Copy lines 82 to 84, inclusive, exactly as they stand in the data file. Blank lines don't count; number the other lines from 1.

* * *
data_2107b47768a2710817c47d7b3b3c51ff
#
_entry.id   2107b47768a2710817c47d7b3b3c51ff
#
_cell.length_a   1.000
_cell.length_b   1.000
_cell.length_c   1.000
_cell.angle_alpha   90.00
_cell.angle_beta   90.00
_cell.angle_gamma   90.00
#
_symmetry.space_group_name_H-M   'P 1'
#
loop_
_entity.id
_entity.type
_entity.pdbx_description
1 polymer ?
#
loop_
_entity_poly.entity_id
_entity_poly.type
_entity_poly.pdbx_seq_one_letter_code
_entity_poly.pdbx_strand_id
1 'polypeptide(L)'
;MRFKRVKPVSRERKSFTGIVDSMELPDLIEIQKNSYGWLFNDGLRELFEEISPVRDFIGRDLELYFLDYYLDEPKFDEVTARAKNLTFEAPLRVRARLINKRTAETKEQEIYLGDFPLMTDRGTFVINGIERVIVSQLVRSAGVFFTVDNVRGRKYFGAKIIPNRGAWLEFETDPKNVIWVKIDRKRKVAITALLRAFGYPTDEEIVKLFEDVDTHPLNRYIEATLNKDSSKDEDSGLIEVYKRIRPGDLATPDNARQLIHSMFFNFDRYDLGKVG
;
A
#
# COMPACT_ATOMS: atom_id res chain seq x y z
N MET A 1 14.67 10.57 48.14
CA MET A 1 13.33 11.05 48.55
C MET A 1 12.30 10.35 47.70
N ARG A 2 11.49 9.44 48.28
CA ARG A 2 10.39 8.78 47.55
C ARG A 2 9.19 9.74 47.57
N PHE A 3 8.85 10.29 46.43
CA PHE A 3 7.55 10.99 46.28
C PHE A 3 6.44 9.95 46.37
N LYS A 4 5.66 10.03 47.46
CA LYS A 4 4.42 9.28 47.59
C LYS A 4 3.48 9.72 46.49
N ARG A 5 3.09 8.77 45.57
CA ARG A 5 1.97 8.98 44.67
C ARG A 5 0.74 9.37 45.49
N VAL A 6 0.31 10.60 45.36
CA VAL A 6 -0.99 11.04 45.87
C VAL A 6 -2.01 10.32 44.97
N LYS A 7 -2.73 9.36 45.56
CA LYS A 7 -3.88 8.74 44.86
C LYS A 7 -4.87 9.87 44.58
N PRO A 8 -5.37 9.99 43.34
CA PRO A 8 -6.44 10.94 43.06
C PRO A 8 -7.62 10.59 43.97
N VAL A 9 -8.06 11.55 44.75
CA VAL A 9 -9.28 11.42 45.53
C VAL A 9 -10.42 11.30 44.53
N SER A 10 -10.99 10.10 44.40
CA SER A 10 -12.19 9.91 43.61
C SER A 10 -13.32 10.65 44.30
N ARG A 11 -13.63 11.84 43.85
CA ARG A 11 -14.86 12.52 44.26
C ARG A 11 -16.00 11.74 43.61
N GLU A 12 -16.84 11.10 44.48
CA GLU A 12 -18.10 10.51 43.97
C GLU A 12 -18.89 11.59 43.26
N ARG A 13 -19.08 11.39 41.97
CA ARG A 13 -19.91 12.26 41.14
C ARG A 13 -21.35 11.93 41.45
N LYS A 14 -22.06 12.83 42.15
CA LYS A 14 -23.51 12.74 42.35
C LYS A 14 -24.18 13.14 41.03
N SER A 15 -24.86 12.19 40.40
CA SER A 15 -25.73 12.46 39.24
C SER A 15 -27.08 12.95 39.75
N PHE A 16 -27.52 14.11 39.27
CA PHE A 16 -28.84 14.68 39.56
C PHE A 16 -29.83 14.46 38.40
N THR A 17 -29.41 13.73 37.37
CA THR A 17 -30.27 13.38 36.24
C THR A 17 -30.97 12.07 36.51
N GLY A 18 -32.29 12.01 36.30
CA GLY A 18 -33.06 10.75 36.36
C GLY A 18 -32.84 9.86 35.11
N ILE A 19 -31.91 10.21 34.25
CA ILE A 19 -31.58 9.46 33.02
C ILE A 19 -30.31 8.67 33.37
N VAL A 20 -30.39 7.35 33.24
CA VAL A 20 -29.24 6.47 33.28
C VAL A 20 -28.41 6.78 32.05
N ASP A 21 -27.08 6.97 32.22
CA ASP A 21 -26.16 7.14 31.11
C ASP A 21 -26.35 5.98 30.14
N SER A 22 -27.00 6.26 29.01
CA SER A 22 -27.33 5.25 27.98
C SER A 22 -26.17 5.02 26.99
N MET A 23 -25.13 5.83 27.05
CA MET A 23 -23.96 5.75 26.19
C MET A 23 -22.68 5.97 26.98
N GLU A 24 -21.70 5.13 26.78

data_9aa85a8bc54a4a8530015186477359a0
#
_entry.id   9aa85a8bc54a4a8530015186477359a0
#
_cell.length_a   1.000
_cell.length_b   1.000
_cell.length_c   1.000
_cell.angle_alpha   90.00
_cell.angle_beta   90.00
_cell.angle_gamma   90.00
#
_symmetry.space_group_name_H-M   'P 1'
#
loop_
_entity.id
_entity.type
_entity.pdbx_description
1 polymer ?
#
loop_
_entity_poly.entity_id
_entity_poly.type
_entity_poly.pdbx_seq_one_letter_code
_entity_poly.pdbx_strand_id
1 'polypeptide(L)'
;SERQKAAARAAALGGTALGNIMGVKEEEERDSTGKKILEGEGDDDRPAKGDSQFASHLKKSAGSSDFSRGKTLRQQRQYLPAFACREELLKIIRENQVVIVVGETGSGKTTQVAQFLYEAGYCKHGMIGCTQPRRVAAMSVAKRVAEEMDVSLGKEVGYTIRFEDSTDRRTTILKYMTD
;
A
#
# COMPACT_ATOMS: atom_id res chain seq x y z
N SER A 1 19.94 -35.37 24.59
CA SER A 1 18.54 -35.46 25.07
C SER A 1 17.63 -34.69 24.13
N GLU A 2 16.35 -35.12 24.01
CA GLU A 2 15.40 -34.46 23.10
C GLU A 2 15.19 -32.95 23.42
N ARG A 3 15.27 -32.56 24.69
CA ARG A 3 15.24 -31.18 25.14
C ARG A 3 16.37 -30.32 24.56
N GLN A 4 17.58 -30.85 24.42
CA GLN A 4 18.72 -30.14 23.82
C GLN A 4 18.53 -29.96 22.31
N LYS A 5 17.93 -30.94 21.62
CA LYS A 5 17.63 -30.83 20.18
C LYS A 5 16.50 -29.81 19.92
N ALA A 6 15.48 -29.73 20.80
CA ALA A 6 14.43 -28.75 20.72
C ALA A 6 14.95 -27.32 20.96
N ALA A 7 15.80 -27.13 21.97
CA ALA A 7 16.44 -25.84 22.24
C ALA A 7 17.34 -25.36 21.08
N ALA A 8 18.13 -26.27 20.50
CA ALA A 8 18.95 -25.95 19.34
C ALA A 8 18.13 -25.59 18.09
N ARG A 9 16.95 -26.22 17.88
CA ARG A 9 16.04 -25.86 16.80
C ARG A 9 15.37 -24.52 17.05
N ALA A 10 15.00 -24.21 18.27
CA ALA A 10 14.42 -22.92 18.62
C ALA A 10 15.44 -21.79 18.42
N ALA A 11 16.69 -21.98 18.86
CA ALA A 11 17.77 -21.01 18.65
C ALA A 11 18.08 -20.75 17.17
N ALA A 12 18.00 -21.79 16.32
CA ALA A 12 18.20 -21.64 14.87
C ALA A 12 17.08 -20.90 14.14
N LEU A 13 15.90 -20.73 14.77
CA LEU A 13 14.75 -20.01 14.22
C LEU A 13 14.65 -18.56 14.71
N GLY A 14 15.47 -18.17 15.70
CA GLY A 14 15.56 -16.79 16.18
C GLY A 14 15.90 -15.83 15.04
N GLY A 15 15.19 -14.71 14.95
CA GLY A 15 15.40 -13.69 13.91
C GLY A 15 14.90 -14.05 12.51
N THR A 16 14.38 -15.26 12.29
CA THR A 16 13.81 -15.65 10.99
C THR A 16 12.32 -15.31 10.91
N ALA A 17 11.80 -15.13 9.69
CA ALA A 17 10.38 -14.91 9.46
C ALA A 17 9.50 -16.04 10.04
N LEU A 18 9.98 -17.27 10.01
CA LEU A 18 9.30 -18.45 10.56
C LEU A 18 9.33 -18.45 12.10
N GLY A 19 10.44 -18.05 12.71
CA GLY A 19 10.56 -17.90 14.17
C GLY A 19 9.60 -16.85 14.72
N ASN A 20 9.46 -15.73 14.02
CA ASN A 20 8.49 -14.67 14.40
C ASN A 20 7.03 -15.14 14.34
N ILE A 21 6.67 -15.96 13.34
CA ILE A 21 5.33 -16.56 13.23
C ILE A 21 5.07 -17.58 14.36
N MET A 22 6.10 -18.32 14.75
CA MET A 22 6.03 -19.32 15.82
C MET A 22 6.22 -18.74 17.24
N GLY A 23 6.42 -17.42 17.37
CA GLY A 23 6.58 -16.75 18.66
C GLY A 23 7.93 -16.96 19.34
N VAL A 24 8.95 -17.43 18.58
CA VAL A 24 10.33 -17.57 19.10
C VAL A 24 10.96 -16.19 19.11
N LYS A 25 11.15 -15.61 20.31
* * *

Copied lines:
N GLY A 18 -32.29 12.01 36.30
CA GLY A 18 -33.06 10.75 36.36
C GLY A 18 -32.84 9.86 35.11